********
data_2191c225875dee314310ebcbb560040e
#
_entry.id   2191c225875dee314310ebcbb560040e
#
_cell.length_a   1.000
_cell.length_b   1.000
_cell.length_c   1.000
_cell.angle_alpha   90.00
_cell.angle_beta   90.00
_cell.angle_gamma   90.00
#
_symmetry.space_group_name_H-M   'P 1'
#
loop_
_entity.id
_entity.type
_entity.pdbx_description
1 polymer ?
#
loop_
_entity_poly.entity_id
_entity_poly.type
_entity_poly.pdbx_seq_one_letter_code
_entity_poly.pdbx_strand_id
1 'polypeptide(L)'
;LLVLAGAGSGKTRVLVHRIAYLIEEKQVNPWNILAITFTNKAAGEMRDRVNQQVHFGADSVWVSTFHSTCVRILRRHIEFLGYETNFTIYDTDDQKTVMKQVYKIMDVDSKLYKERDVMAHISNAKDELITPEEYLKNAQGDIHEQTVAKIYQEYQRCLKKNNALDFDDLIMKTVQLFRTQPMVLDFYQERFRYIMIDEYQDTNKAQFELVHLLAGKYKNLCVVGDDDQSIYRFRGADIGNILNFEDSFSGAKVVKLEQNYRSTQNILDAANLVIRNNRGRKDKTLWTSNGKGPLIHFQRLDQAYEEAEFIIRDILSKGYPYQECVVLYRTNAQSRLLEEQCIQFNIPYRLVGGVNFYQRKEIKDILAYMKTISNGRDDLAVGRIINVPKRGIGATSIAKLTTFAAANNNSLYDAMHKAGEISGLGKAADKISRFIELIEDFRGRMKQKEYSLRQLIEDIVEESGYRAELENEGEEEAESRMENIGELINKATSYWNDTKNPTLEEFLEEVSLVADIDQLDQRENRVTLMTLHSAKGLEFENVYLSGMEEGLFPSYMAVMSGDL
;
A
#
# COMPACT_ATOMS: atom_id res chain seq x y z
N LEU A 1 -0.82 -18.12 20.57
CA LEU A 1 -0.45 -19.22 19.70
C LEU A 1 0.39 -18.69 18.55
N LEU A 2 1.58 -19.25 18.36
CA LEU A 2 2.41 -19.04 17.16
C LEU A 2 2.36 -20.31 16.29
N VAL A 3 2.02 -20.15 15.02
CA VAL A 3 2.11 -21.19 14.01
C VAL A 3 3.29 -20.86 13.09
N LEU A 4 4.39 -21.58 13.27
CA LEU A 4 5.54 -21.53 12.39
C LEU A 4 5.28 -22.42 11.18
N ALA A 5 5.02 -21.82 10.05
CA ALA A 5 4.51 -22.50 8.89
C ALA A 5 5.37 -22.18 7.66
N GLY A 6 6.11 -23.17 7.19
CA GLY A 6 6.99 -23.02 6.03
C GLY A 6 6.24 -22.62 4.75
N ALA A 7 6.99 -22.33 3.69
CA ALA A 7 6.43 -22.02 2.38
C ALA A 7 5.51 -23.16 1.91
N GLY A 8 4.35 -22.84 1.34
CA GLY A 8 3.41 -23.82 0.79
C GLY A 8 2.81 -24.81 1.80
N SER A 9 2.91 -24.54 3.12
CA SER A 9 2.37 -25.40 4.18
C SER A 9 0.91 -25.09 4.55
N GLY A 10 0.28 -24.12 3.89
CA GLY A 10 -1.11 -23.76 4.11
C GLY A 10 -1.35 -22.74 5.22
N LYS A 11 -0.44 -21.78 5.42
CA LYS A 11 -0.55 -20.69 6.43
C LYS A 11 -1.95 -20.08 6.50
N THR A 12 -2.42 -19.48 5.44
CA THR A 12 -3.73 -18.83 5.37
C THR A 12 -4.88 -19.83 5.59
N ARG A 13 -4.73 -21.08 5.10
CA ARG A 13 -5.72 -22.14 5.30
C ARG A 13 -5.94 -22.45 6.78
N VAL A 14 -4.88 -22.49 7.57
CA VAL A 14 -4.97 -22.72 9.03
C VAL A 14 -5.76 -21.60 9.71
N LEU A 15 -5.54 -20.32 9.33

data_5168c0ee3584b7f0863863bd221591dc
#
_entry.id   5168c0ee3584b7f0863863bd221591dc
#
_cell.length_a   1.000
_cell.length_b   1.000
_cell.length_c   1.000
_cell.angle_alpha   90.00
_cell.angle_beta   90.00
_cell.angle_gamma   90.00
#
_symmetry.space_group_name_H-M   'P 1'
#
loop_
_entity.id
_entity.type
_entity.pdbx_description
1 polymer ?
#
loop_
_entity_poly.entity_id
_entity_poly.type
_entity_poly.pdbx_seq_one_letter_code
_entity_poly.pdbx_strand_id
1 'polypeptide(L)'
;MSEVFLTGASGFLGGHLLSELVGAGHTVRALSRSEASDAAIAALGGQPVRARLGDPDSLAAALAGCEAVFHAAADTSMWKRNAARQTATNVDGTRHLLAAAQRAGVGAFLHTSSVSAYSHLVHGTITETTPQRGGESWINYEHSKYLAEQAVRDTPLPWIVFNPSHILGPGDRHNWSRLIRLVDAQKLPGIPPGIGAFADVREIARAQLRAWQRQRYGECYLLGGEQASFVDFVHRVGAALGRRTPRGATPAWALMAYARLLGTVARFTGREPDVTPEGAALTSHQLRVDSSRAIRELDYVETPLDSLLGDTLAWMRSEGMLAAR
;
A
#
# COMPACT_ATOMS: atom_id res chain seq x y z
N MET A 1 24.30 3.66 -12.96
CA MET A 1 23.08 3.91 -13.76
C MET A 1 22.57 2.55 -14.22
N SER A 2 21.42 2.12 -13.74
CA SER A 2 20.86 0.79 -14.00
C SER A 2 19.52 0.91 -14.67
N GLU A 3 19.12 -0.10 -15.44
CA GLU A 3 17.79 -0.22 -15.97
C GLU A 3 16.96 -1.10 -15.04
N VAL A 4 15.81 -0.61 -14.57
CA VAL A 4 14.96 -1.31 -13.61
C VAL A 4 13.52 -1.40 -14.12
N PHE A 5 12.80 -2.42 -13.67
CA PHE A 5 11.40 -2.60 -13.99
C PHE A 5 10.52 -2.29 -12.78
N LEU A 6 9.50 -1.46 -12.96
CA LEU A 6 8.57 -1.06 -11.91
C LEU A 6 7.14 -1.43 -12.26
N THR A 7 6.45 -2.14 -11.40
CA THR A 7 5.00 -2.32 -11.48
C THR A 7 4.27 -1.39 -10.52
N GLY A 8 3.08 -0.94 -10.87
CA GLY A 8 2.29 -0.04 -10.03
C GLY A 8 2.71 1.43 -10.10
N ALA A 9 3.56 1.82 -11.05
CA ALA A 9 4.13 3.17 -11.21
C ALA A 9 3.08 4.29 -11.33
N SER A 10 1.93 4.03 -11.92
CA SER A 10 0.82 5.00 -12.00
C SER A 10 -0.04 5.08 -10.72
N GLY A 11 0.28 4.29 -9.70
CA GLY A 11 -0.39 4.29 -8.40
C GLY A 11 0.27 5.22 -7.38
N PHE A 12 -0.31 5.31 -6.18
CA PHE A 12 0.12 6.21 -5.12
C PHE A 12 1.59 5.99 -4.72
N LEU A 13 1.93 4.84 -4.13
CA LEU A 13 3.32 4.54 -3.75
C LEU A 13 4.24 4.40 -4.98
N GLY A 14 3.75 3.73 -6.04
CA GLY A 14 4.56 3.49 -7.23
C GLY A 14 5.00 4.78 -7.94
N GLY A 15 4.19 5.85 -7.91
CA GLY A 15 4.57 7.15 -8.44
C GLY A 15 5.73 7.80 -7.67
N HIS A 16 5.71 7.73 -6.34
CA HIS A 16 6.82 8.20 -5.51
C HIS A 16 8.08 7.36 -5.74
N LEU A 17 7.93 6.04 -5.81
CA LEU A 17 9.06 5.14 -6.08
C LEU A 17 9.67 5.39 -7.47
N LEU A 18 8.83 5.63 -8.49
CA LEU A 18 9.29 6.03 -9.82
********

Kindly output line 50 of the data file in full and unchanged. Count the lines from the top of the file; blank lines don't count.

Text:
CA ALA A 7 6.43 -22.02 2.38